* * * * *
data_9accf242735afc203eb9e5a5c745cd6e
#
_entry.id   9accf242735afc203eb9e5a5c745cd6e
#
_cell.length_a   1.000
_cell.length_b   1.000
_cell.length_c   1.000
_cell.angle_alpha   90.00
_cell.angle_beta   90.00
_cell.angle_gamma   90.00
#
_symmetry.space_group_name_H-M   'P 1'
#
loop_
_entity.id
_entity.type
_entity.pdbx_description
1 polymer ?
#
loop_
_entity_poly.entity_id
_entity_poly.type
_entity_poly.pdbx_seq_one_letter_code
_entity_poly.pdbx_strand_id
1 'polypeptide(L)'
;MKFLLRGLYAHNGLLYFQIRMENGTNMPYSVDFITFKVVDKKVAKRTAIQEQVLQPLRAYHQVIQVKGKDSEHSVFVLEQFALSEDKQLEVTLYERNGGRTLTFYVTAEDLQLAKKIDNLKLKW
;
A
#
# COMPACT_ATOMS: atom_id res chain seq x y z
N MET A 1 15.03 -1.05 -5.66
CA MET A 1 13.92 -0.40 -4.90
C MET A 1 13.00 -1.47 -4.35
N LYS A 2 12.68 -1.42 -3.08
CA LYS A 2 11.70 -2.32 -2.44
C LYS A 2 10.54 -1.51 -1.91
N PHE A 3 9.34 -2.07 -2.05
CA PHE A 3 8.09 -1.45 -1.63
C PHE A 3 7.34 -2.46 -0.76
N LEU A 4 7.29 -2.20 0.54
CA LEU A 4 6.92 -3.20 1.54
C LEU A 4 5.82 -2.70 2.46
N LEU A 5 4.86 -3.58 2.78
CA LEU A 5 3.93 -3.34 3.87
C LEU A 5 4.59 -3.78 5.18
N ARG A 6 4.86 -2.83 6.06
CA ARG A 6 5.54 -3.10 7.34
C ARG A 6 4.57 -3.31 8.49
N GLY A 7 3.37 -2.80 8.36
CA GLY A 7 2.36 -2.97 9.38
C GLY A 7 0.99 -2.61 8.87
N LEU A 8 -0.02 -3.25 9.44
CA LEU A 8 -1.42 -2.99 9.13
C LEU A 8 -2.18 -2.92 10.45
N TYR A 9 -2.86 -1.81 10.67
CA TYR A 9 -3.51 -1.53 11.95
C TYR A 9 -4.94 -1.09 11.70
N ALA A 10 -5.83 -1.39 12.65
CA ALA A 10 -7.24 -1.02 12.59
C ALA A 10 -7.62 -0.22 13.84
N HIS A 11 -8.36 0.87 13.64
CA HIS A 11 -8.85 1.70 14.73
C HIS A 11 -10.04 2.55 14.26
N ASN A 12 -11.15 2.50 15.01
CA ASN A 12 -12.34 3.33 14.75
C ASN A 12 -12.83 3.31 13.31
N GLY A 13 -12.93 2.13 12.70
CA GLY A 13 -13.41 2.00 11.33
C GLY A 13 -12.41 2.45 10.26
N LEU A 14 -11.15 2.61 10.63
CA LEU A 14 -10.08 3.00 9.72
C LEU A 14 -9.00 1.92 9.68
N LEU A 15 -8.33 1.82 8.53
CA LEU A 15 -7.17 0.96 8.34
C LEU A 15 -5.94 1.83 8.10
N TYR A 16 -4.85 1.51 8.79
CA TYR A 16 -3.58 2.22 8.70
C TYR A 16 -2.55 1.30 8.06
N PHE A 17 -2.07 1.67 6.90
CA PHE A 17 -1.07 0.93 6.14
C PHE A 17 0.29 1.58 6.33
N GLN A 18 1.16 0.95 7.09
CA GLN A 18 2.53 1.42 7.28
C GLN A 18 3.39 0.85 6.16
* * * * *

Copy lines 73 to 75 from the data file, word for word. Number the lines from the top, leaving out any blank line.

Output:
N LEU A 15 -8.33 1.82 8.53
CA LEU A 15 -7.17 0.96 8.34
C LEU A 15 -5.94 1.83 8.10